Small business owners have choices to protect employees when they can’t work due to the pandemic or economic downturn. It’s ideal if you can offer workers paid leave. However, that’s not feasible for some business owners and can negatively impact income and cash flow. Here’s information on furloughed employees and bringing them back.
Should you rehire former employees?
Small business owners face daunting business decisions every day. One of the most important issues is whether to rehire former employees or start fresh with new talent. Studies are showing that rehiring is the right path for 2021.
According to a comprehensive Wall Street Journal study:
“The case for hiring back employees who had been laid off or quit seems compelling and obvious. Hiring them will decrease recruiting and onboarding costs. Recruiting an old employee also will feel like a safe move—you know them, they know you, and they will be easy to reintegrate into the organization. They even may have gained new skills or perspectives in the interim.”
Launching a search for new employees and training a new hire can be expensive and time consuming. A rehired employee knows your business processes and systems and should already be well-trained. Bringing back familiar faces can also be great for morale. Many employees were laid off due to no fault of their own and you’ll reinforce your commitment to them if you rehire.
Benefits of rehiring former employees
Increased loyalty, engagement, and commitment are three big benefits to rehiring employees who worked for your business before the pandemic layoffs. Another benefit of rehiring employees is that they will likely be more engaged and committed to the organization. Former employees can also offer a fresh perspective that can improve operations and ultimately the bottom line.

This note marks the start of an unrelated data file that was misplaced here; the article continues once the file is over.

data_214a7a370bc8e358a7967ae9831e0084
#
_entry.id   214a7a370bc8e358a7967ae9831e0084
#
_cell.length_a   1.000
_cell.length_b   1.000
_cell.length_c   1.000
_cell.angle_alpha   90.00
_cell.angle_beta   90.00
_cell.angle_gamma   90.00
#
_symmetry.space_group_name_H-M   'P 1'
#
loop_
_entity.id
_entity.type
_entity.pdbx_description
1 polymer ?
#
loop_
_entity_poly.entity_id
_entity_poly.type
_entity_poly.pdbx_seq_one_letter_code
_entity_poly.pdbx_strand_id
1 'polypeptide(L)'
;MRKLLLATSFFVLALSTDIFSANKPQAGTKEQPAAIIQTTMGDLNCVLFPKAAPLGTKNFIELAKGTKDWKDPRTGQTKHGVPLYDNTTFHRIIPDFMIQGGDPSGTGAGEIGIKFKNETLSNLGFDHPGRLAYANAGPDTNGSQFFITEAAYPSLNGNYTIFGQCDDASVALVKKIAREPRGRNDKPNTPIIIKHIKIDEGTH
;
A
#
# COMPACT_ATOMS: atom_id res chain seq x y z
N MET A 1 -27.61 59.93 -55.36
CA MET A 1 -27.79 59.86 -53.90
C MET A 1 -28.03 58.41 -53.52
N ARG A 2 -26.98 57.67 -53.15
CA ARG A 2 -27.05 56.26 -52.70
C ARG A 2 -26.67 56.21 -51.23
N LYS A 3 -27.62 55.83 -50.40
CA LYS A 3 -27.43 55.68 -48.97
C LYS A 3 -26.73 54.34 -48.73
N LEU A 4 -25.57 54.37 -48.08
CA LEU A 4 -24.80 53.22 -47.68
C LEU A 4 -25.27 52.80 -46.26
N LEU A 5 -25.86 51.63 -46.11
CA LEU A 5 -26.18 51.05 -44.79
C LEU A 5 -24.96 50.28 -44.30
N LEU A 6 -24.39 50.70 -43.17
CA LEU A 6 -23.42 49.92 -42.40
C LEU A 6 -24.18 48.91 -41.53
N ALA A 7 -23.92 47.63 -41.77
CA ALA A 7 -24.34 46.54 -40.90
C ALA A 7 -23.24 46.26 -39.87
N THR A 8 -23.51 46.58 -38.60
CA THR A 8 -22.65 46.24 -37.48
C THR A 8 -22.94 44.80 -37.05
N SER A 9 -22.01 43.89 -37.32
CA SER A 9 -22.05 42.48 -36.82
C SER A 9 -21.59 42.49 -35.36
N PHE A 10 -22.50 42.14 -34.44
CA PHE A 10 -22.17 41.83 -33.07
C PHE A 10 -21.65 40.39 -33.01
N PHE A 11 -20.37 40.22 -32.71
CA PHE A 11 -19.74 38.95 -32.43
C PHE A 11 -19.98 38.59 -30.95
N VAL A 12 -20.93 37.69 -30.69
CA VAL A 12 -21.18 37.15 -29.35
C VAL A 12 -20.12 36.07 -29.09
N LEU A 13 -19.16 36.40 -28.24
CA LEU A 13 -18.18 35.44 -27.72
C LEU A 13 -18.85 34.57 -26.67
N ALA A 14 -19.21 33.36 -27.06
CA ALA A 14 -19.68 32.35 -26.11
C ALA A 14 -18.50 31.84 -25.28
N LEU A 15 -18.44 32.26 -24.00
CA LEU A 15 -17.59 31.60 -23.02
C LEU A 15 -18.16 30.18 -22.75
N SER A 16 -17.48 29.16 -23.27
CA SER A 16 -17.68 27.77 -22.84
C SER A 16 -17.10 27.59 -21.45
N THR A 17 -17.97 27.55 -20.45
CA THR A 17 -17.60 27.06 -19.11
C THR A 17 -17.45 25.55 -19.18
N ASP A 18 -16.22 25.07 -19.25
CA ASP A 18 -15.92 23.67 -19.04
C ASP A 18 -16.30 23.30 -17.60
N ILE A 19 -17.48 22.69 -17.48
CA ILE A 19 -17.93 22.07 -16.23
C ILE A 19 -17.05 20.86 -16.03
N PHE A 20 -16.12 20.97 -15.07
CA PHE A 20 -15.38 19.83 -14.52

The difference between furloughs and layoffs
A furlough is a reduction in pay and/or hours on a temporary basis. Employers set details of a furlough based on financial and business needs and a furloughed employee is still technically employed. Hours and pay will be reduced, down to zero, for a set of time, like two weeks, a month, or longer. Check in with your company health plan regarding coverage for a furloughed employee. In many states, furloughed employees may be able to collect unemployment benefits as well.
Layoffs are when the employer cuts ties with the employee completely. This can be due to problems that are not performance-based. Layoffs can be an option due to budget cuts, business reorganization, an attempt to strengthen cash flow, or the business no longer in need of the position and employee responsibilities.
Did you lay off or furlough your workers?
Many small business had to cut payroll, layoff or furlough employees. Although the 2020 holidays are approaching, consumer spending is low and your inventory might be sitting unsold.
An employee furlough is a mandatory suspension from work without pay. It can be as brief or as long as the employer wants during the coronavirus pandemic.
Bringing back furloughed employees
The process for bringing a furloughed employee back as full-time workers is an easily understood strategy. It may be more expensive but you can bring team members back swiftly.
It’s recommended that you give furloughed employees plenty of notice about bringing them back on board. If there are changes in pay, schedule, duties, benefits, et cetera, lay it out clearly along with the expected start date. Internal communication and transparency are key here. Be prepared with answers to questions you might be asked.
Our article Small Business Communication To Ease Anxiety in Times of Crisis, can help you craft a plan and stick to it.
If the furloughed workers you want to bring back are concerned about safety related to COVID, check with the Occupational Safety and Health Administration (OSHA) guidelines and assure them that you are taking the necessary steps to assure their safety. That could include remote work, online meetings, facemasks, see-through plastic barriers, or hand washing stations.
What if a furloughed employee does not want to return?
This is a situation where you can legally terminate employment. Unemployment benefits might be affected so be sure to report the refusal to the Department of Labor.
Rehiring laid off employees
The process can be more complex than the strategy for bringing back furloughed employees. Here are steps to take. This may not be a comprehensive list due to changing legislation. Check with a legal professional if you have any questions about rehiring.